It is not your job to concern yourself with how the work is distributed. Work is assigned at the discretion of the team leader/supervisor. If you complain about the assignment you have, you will just look petty. If you do not like the assignment you are on you can try one of two things:

  1. Ask for a new assignment (at the risk of looking high maintenance or petty)
  2. Look for a new job where you can work on assignments you are interested in and like

My advice would be, if this is the only thing you dislike about where you work, push through it and do the best job you can. Hopefully, if you do a good job, the next assignment will be better. If you don't like where you work (aside from this), look for a new job.

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    Everything here is spot-on. This is basically the canonical answer to this question ("I'm a new programmer! I'm shocked! to discover that software is an utter shambles!"). It's the single most repeated question on the site! – Fattie Nov 23 '18 at 3:04
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"It will all end in tears" - and you may well be blamed, if that is not happening already.

This project is grossly unplanned and mismanaged and can only end one way, unless something changes, which seems unlikely.

It is absolutely not teaching you the correct way to develop software. If you do want to learn, I doubt that you will learn at that company.

Even after only one year in industry, I would be looking around for other employment.

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    this is the most apt description of my current situation. – Himanshu Bansal Nov 23 '18 at 8:06
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    I did talk to my fellow coworkers and close friends they also suggest to leave but my next question is how can I ensure that this does not repeat in my next organization? – Himanshu Bansal Nov 23 '18 at 8:15
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    You cannot guarantee to avoid it in your next job. Your best hope is to ask lot of questions during the interview (remember, it is a two way process – you are also interviewing them). I have accepted some jobs which turned out to be terrible, but, as the years, pass I have developed a list of questions to ask, and if land a terrible job because of something not on the list, the list grows. I always take the approach of thinking “ what are you not telling me, what are you hiding?”, because – unless it is a perfect job – they are always hiding something. – Mawg Nov 23 '18 at 9:24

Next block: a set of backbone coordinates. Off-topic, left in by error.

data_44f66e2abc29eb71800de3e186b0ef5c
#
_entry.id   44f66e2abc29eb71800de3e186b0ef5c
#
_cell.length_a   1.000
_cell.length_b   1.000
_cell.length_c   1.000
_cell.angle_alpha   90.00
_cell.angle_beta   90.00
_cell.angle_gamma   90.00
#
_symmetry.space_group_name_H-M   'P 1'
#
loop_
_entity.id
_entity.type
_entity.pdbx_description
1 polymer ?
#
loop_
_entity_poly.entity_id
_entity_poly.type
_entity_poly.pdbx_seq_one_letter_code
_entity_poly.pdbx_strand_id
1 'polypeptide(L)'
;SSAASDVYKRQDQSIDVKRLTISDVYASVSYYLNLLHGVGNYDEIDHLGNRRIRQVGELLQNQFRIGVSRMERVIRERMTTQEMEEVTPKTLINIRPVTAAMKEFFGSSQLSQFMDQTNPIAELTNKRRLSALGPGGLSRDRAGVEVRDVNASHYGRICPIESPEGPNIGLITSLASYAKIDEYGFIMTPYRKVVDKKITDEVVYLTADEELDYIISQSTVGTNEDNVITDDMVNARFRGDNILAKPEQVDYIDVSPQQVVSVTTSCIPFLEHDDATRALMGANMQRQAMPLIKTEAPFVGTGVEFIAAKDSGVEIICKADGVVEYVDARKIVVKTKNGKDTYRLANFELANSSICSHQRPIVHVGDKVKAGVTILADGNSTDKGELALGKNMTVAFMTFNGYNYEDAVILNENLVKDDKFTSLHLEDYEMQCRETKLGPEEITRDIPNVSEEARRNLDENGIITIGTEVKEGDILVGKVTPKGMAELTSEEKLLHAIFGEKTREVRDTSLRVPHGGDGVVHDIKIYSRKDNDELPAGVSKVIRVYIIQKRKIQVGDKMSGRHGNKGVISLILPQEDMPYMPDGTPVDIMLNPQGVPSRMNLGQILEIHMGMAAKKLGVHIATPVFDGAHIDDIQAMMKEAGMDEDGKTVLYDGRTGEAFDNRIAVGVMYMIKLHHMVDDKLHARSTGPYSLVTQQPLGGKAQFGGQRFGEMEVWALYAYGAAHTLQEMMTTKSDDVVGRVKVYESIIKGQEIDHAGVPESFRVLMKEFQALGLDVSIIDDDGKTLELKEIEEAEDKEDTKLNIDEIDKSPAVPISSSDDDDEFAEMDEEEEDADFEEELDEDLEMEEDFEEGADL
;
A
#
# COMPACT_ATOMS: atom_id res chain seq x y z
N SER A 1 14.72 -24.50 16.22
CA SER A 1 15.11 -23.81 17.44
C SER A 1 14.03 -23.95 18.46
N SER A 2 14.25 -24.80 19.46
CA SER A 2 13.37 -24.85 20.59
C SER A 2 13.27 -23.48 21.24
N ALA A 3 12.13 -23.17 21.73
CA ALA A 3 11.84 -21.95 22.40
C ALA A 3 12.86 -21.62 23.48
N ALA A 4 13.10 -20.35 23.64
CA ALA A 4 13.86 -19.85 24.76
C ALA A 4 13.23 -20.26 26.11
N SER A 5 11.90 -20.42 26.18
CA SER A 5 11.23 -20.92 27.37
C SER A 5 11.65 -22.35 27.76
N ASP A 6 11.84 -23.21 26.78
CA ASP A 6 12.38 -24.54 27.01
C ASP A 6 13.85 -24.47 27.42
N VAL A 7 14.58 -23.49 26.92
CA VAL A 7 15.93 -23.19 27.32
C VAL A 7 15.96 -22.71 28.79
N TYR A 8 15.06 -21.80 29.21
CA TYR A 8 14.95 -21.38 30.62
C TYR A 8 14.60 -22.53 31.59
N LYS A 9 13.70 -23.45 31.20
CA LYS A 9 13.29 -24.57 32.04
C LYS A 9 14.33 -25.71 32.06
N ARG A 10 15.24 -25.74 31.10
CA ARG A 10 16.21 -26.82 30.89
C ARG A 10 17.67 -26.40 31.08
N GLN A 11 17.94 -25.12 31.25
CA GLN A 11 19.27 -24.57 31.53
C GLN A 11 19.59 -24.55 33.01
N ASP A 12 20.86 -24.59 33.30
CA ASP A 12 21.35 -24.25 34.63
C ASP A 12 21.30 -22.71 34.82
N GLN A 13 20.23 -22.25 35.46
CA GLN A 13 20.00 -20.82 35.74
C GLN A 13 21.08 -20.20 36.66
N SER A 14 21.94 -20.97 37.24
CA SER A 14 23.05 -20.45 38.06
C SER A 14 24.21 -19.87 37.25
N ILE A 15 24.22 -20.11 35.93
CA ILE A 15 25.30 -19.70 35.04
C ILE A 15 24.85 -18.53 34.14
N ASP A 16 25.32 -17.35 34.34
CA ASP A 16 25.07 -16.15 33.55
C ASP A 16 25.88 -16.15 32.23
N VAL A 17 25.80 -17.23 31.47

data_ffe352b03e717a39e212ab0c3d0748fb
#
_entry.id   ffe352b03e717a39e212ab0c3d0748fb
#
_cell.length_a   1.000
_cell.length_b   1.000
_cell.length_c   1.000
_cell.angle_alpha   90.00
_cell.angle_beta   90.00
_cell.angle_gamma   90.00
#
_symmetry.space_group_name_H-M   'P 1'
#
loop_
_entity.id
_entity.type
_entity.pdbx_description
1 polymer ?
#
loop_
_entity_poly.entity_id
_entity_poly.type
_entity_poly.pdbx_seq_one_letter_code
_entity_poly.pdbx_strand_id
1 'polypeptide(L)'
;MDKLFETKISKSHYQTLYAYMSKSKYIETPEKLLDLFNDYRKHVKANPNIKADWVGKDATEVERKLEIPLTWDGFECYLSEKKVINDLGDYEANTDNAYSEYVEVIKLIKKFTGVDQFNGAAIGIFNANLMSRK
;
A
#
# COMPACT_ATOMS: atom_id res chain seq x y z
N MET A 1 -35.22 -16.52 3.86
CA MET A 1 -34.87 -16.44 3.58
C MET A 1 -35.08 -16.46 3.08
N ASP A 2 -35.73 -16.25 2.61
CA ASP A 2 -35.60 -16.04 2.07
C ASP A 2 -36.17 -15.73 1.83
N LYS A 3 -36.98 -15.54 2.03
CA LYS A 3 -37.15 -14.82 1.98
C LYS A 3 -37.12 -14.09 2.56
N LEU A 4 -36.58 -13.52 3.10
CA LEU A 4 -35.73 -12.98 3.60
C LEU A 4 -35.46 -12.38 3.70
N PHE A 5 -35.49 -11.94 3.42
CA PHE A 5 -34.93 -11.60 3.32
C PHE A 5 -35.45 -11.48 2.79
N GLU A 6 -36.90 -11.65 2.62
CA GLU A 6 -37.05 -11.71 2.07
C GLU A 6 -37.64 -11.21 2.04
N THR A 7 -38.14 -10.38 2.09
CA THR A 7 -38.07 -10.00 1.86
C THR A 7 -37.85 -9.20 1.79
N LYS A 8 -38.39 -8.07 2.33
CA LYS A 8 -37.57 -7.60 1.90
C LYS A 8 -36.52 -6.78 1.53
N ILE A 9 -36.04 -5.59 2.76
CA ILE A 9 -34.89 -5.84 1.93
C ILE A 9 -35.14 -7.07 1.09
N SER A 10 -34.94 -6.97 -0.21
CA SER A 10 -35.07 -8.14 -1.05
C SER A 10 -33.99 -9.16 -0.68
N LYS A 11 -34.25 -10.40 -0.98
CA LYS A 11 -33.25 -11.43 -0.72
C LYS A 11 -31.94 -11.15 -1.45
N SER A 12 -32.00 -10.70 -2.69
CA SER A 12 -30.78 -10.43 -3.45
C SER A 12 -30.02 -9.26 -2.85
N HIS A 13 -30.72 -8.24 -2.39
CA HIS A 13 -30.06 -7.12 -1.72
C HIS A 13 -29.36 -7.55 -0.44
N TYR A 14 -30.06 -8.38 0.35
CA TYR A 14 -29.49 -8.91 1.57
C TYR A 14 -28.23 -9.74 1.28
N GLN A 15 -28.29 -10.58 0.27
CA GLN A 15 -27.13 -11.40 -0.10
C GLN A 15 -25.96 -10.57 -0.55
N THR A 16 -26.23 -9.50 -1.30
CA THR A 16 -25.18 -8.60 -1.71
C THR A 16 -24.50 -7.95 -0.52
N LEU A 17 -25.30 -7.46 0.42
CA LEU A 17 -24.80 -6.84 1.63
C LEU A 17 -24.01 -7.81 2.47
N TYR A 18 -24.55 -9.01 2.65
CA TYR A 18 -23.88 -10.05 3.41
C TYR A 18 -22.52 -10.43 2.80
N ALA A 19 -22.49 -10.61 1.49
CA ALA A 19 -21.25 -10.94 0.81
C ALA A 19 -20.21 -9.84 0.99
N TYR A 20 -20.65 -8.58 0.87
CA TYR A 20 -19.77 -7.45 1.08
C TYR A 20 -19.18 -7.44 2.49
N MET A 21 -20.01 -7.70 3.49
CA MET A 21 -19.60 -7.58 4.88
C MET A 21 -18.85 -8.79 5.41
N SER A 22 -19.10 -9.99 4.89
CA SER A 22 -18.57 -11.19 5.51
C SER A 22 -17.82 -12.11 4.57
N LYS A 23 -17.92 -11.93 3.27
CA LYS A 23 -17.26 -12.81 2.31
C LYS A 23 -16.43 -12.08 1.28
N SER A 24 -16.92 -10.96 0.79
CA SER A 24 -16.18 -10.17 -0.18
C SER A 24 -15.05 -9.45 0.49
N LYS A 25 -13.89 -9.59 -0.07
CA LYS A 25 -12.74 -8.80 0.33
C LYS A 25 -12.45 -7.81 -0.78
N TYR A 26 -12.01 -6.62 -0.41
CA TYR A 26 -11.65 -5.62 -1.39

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    You can make it open ended questions, like “tell me about your development process” and see if the answer something like “requirements, architecture, detailed design code, unit test, software integration, systems integration, field test”. Or you can be a little more detailed, like “tell me about your review process”, or “do you produce detailed design documents and( review them?”, or “do you write test specs/are your unit tests automated/do you do nightly builds?”. Basically, ask them about industry standard best practises, which you will have to read up on. – Mawg Nov 23 '18 at 9:24
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    Also ask if there is regular overtime, which is always a bad sign. And if it is paid. Expect them to lie, or at least to paint the picture brighter than it is. An interview is a process where you are not allowed to lie and they are (which always struck me as stupid, because when I start, if I find they have lied egregiously, I quit immediately. There are any number of red flag questions; you have learned a few on your current project. Just take your list above and is if they do the opposite of every point :-) Good luck – Mawg Nov 23 '18 at 9:24